A common perception is that the McKenzie approach comprises a set of exercises that people can do on their own. While this is true, the McKenzie Method is really an overall program of assessment, treatment and prevention strategies (including exercise) that are usually best learned with a physical therapist who is trained in the method.

The McKenzie Method was developed in the 1960s by Robin McKenzie, a physical therapist in New Zealand. In his practice, he noted that extending the spine could provide significant pain relief to certain patients and allow them to return to their normal daily activities.

With the McKenzie approach, physical therapy and exercise used to extend the spine can help “centralize” the patient’s pain by moving it away from the extremities (leg or arm) to the back. Back pain is usually better tolerated than leg pain or arm pain, and the theory of the approach is that centralizing the pain allows the source of the pain to be treated rather than the symptoms.

“People do not decide their futures. They decide their habits and their habits decide their futures.”

F Matthias Alexander


About the Author:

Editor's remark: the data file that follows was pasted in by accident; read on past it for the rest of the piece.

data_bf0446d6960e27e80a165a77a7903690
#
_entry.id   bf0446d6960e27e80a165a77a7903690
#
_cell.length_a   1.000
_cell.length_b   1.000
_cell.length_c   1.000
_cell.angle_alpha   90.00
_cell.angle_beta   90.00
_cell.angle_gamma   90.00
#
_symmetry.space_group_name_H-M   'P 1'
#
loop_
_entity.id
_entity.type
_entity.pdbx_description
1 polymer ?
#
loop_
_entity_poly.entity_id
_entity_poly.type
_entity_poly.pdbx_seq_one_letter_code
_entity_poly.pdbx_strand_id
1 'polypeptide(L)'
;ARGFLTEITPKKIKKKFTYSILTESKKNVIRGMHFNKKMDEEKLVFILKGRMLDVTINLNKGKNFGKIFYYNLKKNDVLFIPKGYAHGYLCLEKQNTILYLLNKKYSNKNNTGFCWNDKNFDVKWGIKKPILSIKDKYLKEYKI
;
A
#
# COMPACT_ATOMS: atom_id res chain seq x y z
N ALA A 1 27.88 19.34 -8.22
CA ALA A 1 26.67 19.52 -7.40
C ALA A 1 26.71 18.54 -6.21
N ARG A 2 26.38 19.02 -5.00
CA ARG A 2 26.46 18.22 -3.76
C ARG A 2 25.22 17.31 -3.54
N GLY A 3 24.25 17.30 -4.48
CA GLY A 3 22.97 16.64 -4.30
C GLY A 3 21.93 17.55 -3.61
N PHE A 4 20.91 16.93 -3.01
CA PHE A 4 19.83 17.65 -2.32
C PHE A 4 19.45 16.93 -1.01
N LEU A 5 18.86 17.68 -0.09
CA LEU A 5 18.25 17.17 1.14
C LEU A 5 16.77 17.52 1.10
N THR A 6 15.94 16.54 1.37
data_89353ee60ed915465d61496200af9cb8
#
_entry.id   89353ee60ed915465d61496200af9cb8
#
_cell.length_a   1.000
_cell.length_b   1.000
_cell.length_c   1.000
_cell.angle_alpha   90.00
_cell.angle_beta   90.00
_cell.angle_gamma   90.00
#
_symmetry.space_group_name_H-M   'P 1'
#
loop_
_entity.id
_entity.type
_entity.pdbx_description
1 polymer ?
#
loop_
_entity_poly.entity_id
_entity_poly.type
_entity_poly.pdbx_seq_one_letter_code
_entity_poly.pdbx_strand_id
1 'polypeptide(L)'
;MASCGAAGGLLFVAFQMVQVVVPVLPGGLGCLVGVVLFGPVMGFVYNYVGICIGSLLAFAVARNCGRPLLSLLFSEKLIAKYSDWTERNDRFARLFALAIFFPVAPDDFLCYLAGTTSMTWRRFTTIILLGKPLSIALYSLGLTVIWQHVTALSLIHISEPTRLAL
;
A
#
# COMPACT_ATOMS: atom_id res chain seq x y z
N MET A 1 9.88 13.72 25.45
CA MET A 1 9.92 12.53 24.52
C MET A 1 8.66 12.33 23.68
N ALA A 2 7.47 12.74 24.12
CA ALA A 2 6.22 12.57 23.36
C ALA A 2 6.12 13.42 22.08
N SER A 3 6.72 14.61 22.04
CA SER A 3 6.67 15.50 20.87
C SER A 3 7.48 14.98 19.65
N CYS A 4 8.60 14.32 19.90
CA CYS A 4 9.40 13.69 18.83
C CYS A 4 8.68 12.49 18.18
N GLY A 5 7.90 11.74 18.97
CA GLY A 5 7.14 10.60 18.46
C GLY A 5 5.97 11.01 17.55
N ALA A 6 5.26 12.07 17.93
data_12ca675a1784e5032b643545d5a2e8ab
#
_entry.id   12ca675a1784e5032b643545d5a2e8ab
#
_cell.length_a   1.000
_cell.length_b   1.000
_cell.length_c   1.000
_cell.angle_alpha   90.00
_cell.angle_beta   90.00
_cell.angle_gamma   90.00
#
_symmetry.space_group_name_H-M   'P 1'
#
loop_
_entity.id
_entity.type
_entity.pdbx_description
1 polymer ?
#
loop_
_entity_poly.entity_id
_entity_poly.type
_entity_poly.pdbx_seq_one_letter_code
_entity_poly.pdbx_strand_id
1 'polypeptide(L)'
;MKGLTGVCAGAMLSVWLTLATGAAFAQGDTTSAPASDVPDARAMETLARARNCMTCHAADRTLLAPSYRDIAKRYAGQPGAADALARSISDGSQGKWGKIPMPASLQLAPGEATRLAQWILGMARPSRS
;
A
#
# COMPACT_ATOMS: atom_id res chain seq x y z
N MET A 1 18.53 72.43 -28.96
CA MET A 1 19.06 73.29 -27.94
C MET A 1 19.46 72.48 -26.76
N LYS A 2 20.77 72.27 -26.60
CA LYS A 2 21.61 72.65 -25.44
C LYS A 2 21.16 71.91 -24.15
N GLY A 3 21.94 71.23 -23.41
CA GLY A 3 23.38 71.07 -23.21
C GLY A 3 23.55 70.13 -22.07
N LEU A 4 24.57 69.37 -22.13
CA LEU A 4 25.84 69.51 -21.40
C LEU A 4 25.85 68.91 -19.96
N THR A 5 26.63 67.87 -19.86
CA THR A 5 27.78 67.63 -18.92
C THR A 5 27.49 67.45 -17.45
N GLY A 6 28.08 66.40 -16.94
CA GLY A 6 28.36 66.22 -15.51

Nisha is a certified Chek practitioner and holistic lifestyle coach.Her journey started when a visiting Laban teacher introduced her to Pilates at Dance College during her first year. It's effects were forgotten but she then re discovered Pilates through Michael King eleven years later whilst running her dance school. Her background spans over 25 years with formal training in classical ballet, modern dance, tap, national choreography, stage production and theatre. Her formation includes Pilates, Thai bodywork, Yoga, GYROTONIC, GYROKINESIS and anatomical studies. Her particular interest is fascia, and the connective lines and movement patterns that allow a full moving structure rather than the isolation of bones and muscles. Her fascination with questioning the traditions of modern medicine and fascination with searching for meaningful answers has taken her in many different directions and has offered her an abundance of opportunities gaining a wealth of knowledge. “I tried many movement modalities and extended my search after experiencing fascia, because of its simplicity in movement. Quickly, I noticed my own body changing as well as the bodies of my own clients. In the last 25 years of teaching I’ve developed a workout unique to Yoga Anatomy". Throughout her studies Nisha has done numerous dissections with Julian Baker and Cery Davies and has the opportunity to take lectures and courses from Robert Schleip, Joanne Avisons, Tom Myers, Matt Wallden, Emma Lane, Gary Carter, Paul Chek, Dan Hellman, Peter Blackaby, James de Silva plus many many more Nishas teaching method promotes reflective self-discovery and provides the requirements to integrate a shift in consciousness for attaining individual goals. She maintains that an attitude of compassion, consistency and joyous humor are excellent components to growth and expanded potential. She welcomes all level of movers from the beginner to the seasoned athlete who have a desire to increase their skill potential, also teachers and students. Her specialties include assisting post rehabilitative individuals, injury prevention for dancers and athletes and advanced movement programs.